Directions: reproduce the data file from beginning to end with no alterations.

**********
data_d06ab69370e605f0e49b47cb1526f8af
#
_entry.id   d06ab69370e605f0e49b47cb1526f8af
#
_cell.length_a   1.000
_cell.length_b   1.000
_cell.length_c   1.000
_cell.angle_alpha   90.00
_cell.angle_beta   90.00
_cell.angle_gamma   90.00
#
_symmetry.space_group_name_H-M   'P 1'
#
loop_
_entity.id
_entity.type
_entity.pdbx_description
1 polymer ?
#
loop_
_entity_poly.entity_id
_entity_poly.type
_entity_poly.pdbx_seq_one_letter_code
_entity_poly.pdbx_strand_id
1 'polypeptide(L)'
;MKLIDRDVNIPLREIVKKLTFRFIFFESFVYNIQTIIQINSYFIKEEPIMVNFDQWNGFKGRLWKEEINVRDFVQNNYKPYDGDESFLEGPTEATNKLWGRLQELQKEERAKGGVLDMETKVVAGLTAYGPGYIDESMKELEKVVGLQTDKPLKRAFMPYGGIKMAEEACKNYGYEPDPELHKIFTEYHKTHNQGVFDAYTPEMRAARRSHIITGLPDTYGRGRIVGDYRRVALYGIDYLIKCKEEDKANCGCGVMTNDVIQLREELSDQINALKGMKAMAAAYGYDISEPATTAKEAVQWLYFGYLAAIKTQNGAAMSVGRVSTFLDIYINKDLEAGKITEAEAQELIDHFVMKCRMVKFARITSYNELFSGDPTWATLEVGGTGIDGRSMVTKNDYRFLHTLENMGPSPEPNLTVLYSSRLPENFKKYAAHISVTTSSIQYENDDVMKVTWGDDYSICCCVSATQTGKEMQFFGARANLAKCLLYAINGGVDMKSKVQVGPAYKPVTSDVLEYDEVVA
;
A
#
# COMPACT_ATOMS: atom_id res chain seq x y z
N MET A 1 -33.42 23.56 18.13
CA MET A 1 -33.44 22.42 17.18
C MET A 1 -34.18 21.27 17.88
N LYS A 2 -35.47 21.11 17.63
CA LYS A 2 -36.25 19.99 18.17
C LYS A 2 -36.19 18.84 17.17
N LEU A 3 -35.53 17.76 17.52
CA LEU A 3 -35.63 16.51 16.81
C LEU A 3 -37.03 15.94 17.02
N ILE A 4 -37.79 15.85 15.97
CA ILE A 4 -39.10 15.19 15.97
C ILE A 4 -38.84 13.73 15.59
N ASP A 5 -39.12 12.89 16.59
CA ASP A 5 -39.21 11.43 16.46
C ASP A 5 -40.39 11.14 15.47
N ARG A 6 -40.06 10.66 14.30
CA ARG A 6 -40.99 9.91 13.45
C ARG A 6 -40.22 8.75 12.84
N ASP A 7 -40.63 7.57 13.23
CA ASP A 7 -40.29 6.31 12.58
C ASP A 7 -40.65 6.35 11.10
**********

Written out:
data_d06ab69370e605f0e49b47cb1526f8af
#
_entry.id   d06ab69370e605f0e49b47cb1526f8af
#
_cell.length_a   1.000
_cell.length_b   1.000
_cell.length_c   1.000
_cell.angle_alpha   90.00
_cell.angle_beta   90.00
_cell.angle_gamma   90.00
#
_symmetry.space_group_name_H-M   'P 1'
#
loop_
_entity.id
_entity.type
_entity.pdbx_description
1 polymer ?
#
loop_
_entity_poly.entity_id
_entity_poly.type
_entity_poly.pdbx_seq_one_letter_code
_entity_poly.pdbx_strand_id
1 'polypeptide(L)'
;MKLIDRDVNIPLREIVKKLTFRFIFFESFVYNIQTIIQINSYFIKEEPIMVNFDQWNGFKGRLWKEEINVRDFVQNNYKPYDGDESFLEGPTEATNKLWGRLQELQKEERAKGGVLDMETKVVAGLTAYGPGYIDESMKELEKVVGLQTDKPLKRAFMPYGGIKMAEEACKNYGYEPDPELHKIFTEYHKTHNQGVFDAYTPEMRAARRSHIITGLPDTYGRGRIVGDYRRVALYGIDYLIKCKEEDKANCGCGVMTNDVIQLREELSDQINALKGMKAMAAAYGYDISEPATTAKEAVQWLYFGYLAAIKTQNGAAMSVGRVSTFLDIYINKDLEAGKITEAEAQELIDHFVMKCRMVKFARITSYNELFSGDPTWATLEVGGTGIDGRSMVTKNDYRFLHTLENMGPSPEPNLTVLYSSRLPENFKKYAAHISVTTSSIQYENDDVMKVTWGDDYSICCCVSATQTGKEMQFFGARANLAKCLLYAINGGVDMKSKVQVGPAYKPVTSDVLEYDEVVA
;
A
#
# COMPACT_ATOMS: atom_id res chain seq x y z
N MET A 1 -33.42 23.56 18.13
CA MET A 1 -33.44 22.42 17.18
C MET A 1 -34.18 21.27 17.88
N LYS A 2 -35.47 21.11 17.63
CA LYS A 2 -36.25 19.99 18.17
C LYS A 2 -36.19 18.84 17.17
N LEU A 3 -35.53 17.76 17.52
CA LEU A 3 -35.63 16.51 16.81
C LEU A 3 -37.03 15.94 17.02
N ILE A 4 -37.79 15.85 15.97
CA ILE A 4 -39.10 15.19 15.97
C ILE A 4 -38.84 13.73 15.59
N ASP A 5 -39.12 12.89 16.59
CA ASP A 5 -39.21 11.43 16.46
C ASP A 5 -40.39 11.14 15.47
N ARG A 6 -40.06 10.66 14.30
CA ARG A 6 -40.99 9.91 13.45
C ARG A 6 -40.22 8.75 12.84
N ASP A 7 -40.63 7.57 13.23
CA ASP A 7 -40.29 6.31 12.58
C ASP A 7 -40.65 6.35 11.10